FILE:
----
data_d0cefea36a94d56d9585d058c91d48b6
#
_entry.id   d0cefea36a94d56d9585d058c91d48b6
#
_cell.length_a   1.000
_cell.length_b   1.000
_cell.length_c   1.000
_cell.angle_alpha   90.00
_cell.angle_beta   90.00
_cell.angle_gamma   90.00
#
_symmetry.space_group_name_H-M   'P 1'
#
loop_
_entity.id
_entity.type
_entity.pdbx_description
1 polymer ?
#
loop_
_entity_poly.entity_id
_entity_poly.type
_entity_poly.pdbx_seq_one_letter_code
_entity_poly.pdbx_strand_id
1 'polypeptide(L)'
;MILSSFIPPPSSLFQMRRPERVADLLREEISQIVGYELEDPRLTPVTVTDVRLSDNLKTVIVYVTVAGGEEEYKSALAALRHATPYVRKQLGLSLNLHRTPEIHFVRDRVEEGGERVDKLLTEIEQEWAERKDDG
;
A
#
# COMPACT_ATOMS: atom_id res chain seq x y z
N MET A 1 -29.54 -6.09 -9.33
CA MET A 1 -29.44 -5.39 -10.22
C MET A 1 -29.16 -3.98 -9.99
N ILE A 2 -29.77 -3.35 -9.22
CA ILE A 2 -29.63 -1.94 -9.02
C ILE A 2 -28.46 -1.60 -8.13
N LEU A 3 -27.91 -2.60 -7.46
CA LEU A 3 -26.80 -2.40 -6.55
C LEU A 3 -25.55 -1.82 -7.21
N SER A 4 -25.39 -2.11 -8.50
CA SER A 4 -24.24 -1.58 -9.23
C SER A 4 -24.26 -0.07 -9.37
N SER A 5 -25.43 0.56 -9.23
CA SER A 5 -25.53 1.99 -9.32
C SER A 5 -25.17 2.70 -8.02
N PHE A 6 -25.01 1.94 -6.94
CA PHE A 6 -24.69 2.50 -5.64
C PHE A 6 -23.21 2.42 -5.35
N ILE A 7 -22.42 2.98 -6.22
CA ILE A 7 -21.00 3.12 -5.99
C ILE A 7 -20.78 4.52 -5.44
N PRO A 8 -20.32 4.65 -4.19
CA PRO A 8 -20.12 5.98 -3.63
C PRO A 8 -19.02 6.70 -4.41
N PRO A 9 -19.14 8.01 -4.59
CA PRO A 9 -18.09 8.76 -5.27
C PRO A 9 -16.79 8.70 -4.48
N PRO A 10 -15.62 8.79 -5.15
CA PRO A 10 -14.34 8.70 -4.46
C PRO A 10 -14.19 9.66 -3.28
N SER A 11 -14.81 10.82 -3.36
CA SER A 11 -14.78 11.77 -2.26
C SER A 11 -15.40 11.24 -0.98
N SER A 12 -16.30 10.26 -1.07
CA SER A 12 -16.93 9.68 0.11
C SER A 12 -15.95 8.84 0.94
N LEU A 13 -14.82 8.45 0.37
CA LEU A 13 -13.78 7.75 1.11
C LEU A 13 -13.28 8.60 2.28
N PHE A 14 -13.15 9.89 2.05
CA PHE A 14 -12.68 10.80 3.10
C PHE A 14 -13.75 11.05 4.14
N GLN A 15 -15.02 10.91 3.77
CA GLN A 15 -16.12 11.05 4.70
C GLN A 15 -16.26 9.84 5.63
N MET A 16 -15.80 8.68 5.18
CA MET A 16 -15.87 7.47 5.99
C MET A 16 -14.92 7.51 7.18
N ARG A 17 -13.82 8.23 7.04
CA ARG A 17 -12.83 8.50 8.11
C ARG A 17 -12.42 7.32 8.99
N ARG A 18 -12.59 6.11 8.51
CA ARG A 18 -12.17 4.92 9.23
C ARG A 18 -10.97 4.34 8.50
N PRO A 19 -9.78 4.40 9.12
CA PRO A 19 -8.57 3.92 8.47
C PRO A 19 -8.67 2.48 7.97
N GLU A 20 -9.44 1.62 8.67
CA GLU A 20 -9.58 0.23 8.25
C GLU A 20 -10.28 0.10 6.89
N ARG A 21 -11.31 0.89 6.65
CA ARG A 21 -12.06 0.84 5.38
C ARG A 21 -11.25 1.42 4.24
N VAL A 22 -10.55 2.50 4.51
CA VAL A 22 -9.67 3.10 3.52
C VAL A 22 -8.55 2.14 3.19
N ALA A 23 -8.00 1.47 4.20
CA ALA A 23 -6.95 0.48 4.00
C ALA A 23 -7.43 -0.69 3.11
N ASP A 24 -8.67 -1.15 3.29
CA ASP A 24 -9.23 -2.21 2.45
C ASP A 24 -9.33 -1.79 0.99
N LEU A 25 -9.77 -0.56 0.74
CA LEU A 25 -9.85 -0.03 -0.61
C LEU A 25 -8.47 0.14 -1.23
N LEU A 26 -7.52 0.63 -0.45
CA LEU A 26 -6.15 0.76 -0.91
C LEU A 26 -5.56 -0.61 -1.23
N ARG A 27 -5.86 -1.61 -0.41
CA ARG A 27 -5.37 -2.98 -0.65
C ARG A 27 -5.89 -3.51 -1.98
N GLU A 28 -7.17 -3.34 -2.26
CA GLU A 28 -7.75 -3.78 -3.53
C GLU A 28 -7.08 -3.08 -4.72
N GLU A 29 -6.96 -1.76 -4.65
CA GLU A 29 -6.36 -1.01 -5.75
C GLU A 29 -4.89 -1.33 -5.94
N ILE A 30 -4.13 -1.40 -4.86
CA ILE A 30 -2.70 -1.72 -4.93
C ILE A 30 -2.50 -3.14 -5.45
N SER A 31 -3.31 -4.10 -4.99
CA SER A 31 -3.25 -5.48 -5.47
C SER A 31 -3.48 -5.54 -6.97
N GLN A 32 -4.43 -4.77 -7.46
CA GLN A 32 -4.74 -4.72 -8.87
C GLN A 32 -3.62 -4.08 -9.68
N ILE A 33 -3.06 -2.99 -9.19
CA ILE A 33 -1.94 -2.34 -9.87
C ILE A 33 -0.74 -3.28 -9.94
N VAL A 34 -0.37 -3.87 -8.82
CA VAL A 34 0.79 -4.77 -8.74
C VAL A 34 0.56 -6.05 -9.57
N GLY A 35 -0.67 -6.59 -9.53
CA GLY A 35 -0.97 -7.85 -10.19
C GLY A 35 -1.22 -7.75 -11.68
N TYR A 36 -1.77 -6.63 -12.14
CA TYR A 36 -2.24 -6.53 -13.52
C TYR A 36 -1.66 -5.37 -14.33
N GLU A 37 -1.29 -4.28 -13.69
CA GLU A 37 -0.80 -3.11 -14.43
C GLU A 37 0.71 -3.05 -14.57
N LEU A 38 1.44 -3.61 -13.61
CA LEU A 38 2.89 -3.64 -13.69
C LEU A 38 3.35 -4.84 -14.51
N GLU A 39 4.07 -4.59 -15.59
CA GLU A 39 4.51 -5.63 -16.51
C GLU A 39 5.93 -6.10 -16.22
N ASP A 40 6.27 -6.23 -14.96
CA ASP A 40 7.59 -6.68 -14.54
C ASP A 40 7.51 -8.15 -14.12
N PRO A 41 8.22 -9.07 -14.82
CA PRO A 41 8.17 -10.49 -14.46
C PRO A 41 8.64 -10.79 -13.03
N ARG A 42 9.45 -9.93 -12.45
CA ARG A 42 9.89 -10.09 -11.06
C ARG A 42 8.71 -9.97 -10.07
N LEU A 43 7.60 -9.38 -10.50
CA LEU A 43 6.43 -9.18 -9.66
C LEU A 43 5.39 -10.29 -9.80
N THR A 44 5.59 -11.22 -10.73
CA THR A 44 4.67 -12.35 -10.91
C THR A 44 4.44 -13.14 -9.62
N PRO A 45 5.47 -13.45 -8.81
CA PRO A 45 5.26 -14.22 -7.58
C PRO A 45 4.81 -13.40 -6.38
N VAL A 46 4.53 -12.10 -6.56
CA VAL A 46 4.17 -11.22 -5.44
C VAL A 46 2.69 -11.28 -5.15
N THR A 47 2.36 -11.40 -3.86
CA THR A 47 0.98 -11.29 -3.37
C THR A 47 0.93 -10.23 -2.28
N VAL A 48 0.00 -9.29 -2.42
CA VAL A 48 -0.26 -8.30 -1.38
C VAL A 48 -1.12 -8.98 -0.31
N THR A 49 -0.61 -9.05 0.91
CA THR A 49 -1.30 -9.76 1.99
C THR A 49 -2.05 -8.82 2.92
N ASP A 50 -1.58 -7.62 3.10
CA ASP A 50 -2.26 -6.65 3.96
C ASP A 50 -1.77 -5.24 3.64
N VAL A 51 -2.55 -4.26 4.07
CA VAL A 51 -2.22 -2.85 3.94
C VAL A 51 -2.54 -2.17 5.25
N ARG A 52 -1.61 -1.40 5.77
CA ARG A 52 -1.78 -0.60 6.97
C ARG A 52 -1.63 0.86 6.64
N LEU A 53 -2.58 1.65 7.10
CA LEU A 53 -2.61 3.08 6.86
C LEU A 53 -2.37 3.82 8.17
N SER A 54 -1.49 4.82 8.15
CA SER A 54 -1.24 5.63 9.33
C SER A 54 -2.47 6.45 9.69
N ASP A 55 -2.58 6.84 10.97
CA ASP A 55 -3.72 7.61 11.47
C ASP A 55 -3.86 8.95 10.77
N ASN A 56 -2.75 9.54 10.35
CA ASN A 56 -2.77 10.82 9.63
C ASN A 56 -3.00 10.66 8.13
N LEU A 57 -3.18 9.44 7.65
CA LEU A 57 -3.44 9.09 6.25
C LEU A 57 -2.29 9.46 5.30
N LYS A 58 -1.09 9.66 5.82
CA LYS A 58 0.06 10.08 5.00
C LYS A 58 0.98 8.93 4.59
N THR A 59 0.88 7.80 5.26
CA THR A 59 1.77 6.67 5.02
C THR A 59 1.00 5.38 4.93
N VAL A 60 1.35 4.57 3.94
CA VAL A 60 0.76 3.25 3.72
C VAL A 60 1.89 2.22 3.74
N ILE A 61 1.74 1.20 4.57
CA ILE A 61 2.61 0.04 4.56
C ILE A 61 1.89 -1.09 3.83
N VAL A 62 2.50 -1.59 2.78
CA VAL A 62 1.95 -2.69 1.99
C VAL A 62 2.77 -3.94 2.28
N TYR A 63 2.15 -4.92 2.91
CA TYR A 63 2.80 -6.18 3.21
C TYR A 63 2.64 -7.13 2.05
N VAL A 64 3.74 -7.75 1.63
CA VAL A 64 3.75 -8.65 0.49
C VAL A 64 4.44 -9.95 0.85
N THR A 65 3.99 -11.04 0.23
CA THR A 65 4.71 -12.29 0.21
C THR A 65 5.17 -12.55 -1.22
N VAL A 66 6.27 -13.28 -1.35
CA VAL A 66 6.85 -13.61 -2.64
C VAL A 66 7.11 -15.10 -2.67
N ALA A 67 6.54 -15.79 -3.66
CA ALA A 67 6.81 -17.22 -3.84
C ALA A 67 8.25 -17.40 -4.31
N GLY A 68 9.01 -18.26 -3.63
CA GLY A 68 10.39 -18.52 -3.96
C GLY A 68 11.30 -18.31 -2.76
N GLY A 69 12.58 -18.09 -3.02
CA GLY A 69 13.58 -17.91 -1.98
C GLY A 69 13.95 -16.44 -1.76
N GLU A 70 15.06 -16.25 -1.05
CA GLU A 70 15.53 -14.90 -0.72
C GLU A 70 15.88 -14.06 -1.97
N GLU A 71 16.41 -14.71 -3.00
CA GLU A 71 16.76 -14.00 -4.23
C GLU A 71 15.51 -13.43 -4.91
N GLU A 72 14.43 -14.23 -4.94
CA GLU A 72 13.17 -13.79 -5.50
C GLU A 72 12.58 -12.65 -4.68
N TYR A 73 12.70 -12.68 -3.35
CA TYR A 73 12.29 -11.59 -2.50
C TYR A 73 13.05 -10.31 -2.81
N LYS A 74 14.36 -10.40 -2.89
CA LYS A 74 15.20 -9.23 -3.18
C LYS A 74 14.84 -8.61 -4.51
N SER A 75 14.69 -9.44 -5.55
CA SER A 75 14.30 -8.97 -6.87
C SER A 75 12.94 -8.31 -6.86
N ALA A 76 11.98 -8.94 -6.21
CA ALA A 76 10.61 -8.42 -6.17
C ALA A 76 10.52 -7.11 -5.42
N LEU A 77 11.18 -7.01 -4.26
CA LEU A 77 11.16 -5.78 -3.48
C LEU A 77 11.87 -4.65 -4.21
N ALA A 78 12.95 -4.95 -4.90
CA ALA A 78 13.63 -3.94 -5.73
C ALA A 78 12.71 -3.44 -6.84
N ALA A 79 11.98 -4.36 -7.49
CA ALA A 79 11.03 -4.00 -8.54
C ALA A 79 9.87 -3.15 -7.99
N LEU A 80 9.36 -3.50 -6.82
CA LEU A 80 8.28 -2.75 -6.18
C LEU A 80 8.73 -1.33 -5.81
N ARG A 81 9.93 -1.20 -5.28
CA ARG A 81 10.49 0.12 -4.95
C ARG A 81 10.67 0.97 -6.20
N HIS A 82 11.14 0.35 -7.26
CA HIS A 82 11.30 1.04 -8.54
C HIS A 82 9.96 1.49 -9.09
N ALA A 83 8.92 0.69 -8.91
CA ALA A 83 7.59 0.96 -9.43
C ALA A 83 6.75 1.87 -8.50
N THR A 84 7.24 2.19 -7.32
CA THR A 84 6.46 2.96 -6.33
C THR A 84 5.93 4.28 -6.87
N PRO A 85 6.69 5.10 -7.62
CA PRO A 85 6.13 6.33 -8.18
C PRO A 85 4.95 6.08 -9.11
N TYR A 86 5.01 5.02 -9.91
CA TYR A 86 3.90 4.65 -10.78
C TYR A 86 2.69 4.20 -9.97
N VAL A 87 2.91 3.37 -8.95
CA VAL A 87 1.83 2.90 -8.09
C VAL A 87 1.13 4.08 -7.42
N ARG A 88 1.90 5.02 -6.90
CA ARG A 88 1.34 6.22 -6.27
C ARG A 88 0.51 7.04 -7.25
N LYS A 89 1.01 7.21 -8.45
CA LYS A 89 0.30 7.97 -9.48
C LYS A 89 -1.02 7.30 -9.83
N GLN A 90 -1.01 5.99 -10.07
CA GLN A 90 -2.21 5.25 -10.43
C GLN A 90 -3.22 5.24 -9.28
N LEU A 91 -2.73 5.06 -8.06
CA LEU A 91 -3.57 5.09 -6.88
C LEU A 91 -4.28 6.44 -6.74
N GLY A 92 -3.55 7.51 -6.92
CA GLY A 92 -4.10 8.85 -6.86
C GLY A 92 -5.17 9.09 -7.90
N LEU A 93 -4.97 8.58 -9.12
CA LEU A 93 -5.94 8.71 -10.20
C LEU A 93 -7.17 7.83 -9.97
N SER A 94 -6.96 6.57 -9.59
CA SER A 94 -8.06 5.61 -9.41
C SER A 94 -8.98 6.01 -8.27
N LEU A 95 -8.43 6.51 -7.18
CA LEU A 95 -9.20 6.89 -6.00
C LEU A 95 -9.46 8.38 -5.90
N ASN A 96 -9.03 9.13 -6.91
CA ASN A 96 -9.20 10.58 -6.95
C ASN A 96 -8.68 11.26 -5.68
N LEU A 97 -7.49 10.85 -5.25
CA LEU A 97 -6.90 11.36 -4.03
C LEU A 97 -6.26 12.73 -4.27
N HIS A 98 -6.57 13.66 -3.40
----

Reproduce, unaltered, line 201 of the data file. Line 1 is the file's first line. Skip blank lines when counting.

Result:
C LEU A 57 -2.29 9.46 5.30